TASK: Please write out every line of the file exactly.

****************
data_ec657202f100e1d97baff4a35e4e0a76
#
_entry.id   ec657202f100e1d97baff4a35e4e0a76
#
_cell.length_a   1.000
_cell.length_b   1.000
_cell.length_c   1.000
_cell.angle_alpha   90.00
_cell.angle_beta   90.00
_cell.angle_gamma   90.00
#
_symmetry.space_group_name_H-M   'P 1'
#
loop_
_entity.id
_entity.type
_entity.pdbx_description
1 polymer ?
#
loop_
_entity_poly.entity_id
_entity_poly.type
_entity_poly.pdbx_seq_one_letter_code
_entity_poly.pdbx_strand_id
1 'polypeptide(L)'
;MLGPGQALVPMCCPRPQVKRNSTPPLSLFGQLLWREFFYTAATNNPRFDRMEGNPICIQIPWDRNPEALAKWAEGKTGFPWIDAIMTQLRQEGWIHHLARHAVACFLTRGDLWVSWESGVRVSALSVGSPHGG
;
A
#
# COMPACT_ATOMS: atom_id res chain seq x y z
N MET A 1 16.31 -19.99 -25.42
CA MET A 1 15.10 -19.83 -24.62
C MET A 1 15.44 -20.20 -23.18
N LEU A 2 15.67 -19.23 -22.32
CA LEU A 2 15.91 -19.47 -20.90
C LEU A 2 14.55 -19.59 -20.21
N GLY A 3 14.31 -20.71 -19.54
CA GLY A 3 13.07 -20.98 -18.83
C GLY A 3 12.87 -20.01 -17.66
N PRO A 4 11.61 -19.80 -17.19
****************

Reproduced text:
data_ec657202f100e1d97baff4a35e4e0a76
#
_entry.id   ec657202f100e1d97baff4a35e4e0a76
#
_cell.length_a   1.000
_cell.length_b   1.000
_cell.length_c   1.000
_cell.angle_alpha   90.00
_cell.angle_beta   90.00
_cell.angle_gamma   90.00
#
_symmetry.space_group_name_H-M   'P 1'
#
loop_
_entity.id
_entity.type
_entity.pdbx_description
1 polymer ?
#
loop_
_entity_poly.entity_id
_entity_poly.type
_entity_poly.pdbx_seq_one_letter_code
_entity_poly.pdbx_strand_id
1 'polypeptide(L)'
;MLGPGQALVPMCCPRPQVKRNSTPPLSLFGQLLWREFFYTAATNNPRFDRMEGNPICIQIPWDRNPEALAKWAEGKTGFPWIDAIMTQLRQEGWIHHLARHAVACFLTRGDLWVSWESGVRVSALSVGSPHGG
;
A
#
# COMPACT_ATOMS: atom_id res chain seq x y z
N MET A 1 16.31 -19.99 -25.42
CA MET A 1 15.10 -19.83 -24.62
C MET A 1 15.44 -20.20 -23.18
N LEU A 2 15.67 -19.23 -22.32
CA LEU A 2 15.91 -19.47 -20.90
C LEU A 2 14.55 -19.59 -20.21
N GLY A 3 14.31 -20.71 -19.54
CA GLY A 3 13.07 -20.98 -18.83
C GLY A 3 12.87 -20.01 -17.66
N PRO A 4 11.61 -19.80 -17.19